We found that many veterans 70 years or older are not receiving any follow-up after incomplete or positive screening FOBT results. In addition, while 64% of elderly veterans with positive FOBT results received some type of follow-up within 1 year, only 42% received complete colon evaluation. The cumulative incidence of complete colon evaluation after a positive result was low regardless of age or comorbidity. Instead, other factors, such as VA site, number of positive FOBT cards, and number of VA outpatient visits were predictive of receiving complete colon evaluation, although the incidence never exceeded 60%. Also, chart documentation indicated patients who should not have been screened in the first place accounted for 38% of older patients who did not receive complete colon evaluation within 1 year, and most (>75%) patients who did not receive complete colon evaluation in the first year never did receive complete follow-up even during the next 5 years.
Low rates of follow-up after a positive screening FOBT result are found in many health care systems, with the majority of studies showing less than 60% of older patients receive complete colon evaluation within 1 year.9–13, 15–17, 19, 28
Despite this widespread problem, previous studies have not determined the extent to which lack of follow-up is due to screening patients whose age, comorbidity, or preferences would not permit complete colon evaluation. Findings from previous studies have been mixed regarding the effect of age and comorbidity on receipt of complete colon evaluation after positive FOBT results and they have been limited by narrow geographic area or included FOBT performed for non-screening purposes, and prior VA studies have not included follow-up outside the VA.10–13, 15–20, 29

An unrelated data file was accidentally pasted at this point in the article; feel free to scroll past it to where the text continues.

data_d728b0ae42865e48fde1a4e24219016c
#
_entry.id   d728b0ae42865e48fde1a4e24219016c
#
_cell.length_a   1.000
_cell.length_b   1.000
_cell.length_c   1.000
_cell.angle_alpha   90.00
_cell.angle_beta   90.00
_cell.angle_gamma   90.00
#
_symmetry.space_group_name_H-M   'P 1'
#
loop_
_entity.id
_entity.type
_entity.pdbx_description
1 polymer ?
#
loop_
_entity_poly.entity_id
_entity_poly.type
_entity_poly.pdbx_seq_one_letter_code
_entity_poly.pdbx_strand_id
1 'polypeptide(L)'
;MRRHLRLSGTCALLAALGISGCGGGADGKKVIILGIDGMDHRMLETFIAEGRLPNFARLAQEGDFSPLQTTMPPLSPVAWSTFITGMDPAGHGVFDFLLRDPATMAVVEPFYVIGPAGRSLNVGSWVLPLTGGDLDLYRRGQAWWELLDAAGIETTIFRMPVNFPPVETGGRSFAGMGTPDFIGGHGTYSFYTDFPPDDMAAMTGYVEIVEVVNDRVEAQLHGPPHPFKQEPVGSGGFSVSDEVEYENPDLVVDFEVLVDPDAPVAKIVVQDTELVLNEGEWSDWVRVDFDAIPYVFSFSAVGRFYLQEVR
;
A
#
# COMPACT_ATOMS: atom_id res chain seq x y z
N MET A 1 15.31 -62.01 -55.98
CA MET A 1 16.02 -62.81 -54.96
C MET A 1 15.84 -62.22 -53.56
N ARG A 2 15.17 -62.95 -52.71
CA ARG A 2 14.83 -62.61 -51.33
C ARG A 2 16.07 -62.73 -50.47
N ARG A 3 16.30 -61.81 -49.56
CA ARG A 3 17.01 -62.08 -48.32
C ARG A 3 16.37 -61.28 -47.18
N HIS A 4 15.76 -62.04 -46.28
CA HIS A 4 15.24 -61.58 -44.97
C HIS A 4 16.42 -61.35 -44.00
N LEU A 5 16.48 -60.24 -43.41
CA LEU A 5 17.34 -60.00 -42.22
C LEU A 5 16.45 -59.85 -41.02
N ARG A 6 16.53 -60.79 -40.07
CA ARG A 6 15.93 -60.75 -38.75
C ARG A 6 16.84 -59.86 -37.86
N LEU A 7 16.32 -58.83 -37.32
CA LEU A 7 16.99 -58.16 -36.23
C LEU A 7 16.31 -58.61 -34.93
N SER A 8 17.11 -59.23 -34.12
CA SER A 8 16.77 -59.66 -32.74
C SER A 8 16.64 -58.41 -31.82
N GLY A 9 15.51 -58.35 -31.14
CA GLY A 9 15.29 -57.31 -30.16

Novel aspects of our study are that we used a geographically diverse screened population and its spectrum of FOBT results (e.g., number of positive cards, incomplete tests) and identified follow-up using objective real world data, including claims data from outside the VA through Medicare, which accounted for 15% of complete colon evaluations.
While we found age and comorbidity were not associated with receipt of complete colon evaluation after positive FOBT results, 38% of patients without complete follow-up had chart documentation that they refused or had long-standing health problems which did not permit follow-up. We also found that among patients without complete follow-up within 1 year, less than 25% received complete follow-up even over the subsequent 5 years. This suggests screening patients in whom complete colon evaluation would never be pursued substantially contributes to lack of follow-up among older patients. This may be explained in two possible ways. First, a discussion about the need to follow-up a positive result with colonoscopy may not happen at the time of screening. Prior studies have shown clinicians often fail to discuss key information about colorectal cancer screening with patients, especially risks of follow-up procedures.30, 31